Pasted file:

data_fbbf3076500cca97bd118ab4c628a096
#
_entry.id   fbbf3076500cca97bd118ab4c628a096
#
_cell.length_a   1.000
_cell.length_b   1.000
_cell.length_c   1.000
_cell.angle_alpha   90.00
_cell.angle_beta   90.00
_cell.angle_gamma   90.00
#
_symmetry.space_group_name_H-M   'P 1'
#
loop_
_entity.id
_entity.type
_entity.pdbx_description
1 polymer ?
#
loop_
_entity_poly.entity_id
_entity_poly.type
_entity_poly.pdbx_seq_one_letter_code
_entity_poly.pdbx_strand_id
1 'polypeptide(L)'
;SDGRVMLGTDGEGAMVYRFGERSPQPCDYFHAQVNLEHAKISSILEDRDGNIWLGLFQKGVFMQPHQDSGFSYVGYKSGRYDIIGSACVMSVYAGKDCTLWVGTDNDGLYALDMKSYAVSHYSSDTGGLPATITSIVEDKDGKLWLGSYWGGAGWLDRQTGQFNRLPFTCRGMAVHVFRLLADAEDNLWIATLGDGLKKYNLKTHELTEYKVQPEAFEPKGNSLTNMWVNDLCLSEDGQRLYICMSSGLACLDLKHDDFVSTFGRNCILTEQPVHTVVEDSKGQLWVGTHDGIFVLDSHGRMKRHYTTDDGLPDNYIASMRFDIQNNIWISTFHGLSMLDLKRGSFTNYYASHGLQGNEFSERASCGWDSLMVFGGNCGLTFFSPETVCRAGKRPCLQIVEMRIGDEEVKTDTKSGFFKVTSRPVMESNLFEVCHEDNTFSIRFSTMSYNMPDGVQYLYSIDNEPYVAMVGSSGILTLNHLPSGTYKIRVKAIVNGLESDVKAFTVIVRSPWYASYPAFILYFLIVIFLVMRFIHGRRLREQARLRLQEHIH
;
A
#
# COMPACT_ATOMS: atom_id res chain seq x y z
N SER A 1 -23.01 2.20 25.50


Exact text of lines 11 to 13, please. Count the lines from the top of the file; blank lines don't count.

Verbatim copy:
#
_symmetry.space_group_name_H-M   'P 1'
#